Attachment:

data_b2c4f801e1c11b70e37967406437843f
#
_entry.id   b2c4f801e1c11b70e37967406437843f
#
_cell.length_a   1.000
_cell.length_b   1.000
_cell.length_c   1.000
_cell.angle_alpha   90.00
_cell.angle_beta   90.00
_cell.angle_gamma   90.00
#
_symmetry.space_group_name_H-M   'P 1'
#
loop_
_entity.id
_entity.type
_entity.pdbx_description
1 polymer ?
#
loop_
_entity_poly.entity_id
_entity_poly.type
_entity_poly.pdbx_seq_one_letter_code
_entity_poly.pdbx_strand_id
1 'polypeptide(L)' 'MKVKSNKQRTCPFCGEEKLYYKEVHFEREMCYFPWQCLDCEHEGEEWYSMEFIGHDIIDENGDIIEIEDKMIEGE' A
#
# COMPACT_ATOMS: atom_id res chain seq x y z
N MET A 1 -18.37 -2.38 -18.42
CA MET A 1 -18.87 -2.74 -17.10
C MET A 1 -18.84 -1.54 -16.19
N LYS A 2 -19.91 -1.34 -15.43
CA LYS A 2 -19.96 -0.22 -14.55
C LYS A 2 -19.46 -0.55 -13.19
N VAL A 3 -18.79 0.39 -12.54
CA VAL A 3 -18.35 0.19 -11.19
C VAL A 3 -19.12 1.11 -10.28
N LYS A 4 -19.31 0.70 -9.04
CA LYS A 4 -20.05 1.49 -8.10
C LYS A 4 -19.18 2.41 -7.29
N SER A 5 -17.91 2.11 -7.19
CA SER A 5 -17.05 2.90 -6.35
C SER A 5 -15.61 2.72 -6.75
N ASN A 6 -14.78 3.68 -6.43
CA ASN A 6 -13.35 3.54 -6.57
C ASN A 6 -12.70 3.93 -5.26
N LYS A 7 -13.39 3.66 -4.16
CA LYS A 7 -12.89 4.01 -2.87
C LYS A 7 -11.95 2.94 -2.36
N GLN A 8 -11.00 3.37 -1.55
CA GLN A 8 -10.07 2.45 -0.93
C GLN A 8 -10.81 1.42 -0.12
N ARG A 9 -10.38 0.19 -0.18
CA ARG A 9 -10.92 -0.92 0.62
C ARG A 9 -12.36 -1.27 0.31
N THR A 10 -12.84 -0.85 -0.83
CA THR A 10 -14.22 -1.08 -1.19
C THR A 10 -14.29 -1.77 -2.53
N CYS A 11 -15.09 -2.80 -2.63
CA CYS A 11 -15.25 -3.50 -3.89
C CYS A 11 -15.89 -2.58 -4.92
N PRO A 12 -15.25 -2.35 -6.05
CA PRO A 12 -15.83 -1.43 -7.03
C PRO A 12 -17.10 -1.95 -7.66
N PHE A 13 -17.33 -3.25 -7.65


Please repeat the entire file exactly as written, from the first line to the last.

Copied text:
data_b2c4f801e1c11b70e37967406437843f
#
_entry.id   b2c4f801e1c11b70e37967406437843f
#
_cell.length_a   1.000
_cell.length_b   1.000
_cell.length_c   1.000
_cell.angle_alpha   90.00
_cell.angle_beta   90.00
_cell.angle_gamma   90.00
#
_symmetry.space_group_name_H-M   'P 1'
#
loop_
_entity.id
_entity.type
_entity.pdbx_description
1 polymer ?
#
loop_
_entity_poly.entity_id
_entity_poly.type
_entity_poly.pdbx_seq_one_letter_code
_entity_poly.pdbx_strand_id
1 'polypeptide(L)' 'MKVKSNKQRTCPFCGEEKLYYKEVHFEREMCYFPWQCLDCEHEGEEWYSMEFIGHDIIDENGDIIEIEDKMIEGE' A
#
# COMPACT_ATOMS: atom_id res chain seq x y z
N MET A 1 -18.37 -2.38 -18.42
CA MET A 1 -18.87 -2.74 -17.10
C MET A 1 -18.84 -1.54 -16.19
N LYS A 2 -19.91 -1.34 -15.43
CA LYS A 2 -19.96 -0.22 -14.55
C LYS A 2 -19.46 -0.55 -13.19
N VAL A 3 -18.79 0.39 -12.54
CA VAL A 3 -18.35 0.19 -11.19
C VAL A 3 -19.12 1.11 -10.28
N LYS A 4 -19.31 0.70 -9.04
CA LYS A 4 -20.05 1.49 -8.10
C LYS A 4 -19.18 2.41 -7.29
N SER A 5 -17.91 2.11 -7.19
CA SER A 5 -17.05 2.90 -6.35
C SER A 5 -15.61 2.72 -6.75
N ASN A 6 -14.78 3.68 -6.43
CA ASN A 6 -13.35 3.54 -6.57
C ASN A 6 -12.70 3.93 -5.26
N LYS A 7 -13.39 3.66 -4.16
CA LYS A 7 -12.89 4.01 -2.87
C LYS A 7 -11.95 2.94 -2.36
N GLN A 8 -11.00 3.37 -1.55
CA GLN A 8 -10.07 2.45 -0.93
C GLN A 8 -10.81 1.42 -0.12
N ARG A 9 -10.38 0.19 -0.18
CA ARG A 9 -10.92 -0.92 0.62
C ARG A 9 -12.36 -1.27 0.31
N THR A 10 -12.84 -0.85 -0.83
CA THR A 10 -14.22 -1.08 -1.19
C THR A 10 -14.29 -1.77 -2.53
N CYS A 11 -15.09 -2.80 -2.63
CA CYS A 11 -15.25 -3.50 -3.89
C CYS A 11 -15.89 -2.58 -4.92
N PRO A 12 -15.25 -2.35 -6.05
CA PRO A 12 -15.83 -1.43 -7.03
C PRO A 12 -17.10 -1.95 -7.66
N PHE A 13 -17.33 -3.25 -7.65